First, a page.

My C drive is a NVME m.2 high speed drive and D drive is a pretty slow old drive. I have my Dropbox folder on D:\Dropbox. Normally I do my programming stuff on C:\projects, since C drive is fast and I need to complete the code compilation as fast as possible. Is it possible to have Dropbox protect my C:\projects without copying it under D:\Dropbox (D drive doesn't have enough space, but my Dropbox account has plenty of space)? By protect, I mean sync the stuff to Dropbox server. It it possible to put a pointer under D:\Dropbox\projects_pointer and basically tells Dropbox, please go to C:\projects to find the files under this folder?

1 Answer 1


Looking over the official Dropbox documentation on symbolic links, etc. (the way this type of thing would normally be accomplished), linking (pointing) items to your Dropbox folder likely wouldn't allow them to be protected. And this excerpt from how to move your Drobox folder explicitly states:

Dropbox doesn’t support certain types of files and metadata like symlinks, aliases, shortcuts, junction points, resource forks, and networked folders.

As background, this blog post claims that support for links to external files and folders was apparently unsupported (but worked) in the past, then disappeared in mid-2019.


You could (of course) move the Dropbox folder to C:\ and create your projects folder under the Dropbox folder itself, but that might not be ideal.

There is also the possibility of using a script or command-line client to bypass the Dropbox folder for uploads. This wouldn't be "pointers", but it would allow the folder in question to be backed up to Dropbox.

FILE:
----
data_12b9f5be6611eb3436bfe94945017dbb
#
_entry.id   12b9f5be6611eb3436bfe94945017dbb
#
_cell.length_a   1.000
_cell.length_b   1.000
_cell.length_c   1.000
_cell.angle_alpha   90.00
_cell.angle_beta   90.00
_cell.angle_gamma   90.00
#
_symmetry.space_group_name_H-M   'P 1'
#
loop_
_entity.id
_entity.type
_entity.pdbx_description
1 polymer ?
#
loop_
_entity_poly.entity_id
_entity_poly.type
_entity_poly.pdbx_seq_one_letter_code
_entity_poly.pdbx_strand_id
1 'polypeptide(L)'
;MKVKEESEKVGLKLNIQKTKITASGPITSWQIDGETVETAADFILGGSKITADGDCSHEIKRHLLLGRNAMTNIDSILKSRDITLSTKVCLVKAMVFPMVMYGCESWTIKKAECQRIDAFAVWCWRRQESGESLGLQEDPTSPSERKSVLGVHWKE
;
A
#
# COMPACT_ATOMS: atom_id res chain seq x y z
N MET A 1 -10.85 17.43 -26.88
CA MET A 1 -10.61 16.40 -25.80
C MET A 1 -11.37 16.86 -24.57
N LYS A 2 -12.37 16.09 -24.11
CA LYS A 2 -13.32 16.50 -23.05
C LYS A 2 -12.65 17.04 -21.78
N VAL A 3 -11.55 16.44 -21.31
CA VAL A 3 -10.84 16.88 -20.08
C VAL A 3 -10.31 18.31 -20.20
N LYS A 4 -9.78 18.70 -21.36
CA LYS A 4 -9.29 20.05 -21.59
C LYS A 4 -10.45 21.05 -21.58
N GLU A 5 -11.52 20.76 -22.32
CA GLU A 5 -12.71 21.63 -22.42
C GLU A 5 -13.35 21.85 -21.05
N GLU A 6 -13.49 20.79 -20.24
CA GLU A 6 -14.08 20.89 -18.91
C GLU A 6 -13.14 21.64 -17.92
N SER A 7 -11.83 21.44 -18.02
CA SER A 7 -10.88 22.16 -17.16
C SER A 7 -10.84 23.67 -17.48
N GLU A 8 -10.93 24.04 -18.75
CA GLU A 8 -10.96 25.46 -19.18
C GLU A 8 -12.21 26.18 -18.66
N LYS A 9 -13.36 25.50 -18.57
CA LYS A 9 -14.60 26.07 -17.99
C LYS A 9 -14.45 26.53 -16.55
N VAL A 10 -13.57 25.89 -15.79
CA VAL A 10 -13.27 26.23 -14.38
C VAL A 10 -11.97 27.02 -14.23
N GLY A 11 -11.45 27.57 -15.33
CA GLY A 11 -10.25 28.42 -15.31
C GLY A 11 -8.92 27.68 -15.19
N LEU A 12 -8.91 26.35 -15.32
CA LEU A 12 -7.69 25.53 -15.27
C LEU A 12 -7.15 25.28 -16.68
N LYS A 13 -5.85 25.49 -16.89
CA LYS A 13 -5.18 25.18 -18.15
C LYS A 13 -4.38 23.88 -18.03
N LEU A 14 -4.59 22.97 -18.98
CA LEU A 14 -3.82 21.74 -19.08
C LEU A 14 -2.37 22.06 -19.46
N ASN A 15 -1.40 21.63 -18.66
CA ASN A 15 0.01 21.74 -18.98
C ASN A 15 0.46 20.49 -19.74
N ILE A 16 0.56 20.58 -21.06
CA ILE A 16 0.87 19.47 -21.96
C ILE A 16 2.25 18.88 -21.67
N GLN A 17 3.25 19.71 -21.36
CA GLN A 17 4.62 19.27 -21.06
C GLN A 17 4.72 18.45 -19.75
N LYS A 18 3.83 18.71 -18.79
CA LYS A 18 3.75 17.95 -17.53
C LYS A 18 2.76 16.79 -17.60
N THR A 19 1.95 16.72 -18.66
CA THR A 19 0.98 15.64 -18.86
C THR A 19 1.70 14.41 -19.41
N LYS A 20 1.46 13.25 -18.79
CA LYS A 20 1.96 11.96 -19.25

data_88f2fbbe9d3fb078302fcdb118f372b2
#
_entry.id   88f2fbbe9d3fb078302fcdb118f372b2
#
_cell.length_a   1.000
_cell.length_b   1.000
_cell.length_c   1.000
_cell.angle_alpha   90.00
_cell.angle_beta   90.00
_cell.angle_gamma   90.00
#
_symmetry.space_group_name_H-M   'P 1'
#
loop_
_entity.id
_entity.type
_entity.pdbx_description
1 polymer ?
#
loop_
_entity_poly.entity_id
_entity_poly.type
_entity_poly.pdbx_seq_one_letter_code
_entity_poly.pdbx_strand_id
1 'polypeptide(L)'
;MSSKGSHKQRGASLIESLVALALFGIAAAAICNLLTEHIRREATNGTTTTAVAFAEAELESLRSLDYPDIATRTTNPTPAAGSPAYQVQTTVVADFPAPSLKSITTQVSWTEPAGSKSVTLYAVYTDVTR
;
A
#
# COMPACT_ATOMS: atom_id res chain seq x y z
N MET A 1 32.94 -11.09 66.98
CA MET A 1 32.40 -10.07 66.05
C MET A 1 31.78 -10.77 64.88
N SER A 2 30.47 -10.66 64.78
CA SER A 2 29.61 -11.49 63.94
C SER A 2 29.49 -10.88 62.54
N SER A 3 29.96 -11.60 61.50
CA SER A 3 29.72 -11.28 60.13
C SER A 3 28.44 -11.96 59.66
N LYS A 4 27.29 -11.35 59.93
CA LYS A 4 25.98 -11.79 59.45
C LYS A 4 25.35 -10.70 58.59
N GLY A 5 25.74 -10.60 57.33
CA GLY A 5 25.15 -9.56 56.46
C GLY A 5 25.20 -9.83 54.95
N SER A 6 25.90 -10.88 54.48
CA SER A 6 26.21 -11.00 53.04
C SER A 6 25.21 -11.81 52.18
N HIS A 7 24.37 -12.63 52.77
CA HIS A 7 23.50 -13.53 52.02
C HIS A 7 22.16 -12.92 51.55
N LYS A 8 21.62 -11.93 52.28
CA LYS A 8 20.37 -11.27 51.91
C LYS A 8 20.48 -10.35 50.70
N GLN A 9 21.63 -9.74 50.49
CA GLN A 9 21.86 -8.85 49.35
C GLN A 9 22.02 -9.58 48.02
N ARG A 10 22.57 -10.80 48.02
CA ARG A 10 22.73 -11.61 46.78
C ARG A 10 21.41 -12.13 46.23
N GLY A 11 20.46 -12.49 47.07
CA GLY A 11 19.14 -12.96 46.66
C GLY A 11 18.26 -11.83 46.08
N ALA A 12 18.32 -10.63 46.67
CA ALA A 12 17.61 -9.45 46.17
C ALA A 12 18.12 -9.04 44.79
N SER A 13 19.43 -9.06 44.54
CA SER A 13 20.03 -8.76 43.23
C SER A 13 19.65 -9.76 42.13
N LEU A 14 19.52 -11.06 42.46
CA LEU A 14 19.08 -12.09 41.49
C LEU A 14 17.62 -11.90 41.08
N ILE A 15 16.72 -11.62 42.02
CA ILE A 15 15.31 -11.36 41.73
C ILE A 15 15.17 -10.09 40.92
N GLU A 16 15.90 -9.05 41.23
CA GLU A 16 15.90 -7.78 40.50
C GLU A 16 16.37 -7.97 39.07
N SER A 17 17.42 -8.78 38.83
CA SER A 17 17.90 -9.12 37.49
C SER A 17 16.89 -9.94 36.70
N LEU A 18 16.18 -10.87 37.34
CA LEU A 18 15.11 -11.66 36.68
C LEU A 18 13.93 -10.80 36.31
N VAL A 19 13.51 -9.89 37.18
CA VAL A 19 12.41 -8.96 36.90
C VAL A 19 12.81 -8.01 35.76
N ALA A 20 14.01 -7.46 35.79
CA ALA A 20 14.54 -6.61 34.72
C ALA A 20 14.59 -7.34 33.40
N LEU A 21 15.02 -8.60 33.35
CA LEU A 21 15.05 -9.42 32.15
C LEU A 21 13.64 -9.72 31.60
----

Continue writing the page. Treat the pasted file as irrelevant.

As examples, Dropbox is written in Python and has an official Python API Client module or there is the (arguably simpler to use) self-contained dbxcli command-line client. Either of these could upload your C:\projects folder periodically via task scheduling or by manual invocation.

One caveat here would probably be any automatic syncing back to your Dropbox folder (since you specifically mention a lack of free space on D:\). If you wanted to implement either suggestion above, you would also probably wish to investigate selective syncing of folders in the desktop application.

  • Thanks so much for the detailed answer! I'll try the command line program you mentioned. Oct 21, 2021 at 21:58
  • You're welcome. Just be aware that the I software mention are both very simple interfaces to Dropbox in terms of features. That is, the desktop client hides a lot of the underlying transactions to the Dropbox API. So with those tools, you'll likely need multiple steps in a script to upload files (e.g. to create remote folders (as needed), then a process loop uploading files individually to the correct folder(s)). Oct 21, 2021 at 22:44
  • Yes, I'll do these automations at first. The key point is that you've pointed me to Dropbox API, which I haven't thought of. I may eventually write my own Dropbox app. What I'm thinking of is that I create a folder like d:\dropbox\repo and set smart sync to "Online only". So the official dropbox client will never download the actual data of d:\dropbox\repo. Then I create a bunch of folders like d:\dropbox\project1 and put a file my_repo_pointer in it. The file has the content like c:\projects, which will direct my app to c:\projects and sync the data to d:\dropbox\repo\projects. Oct 21, 2021 at 22:59
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    Yeah, the Dropbox API is pretty useful. =) I hope you get everything working the way you want it. =) Oct 21, 2021 at 23:18

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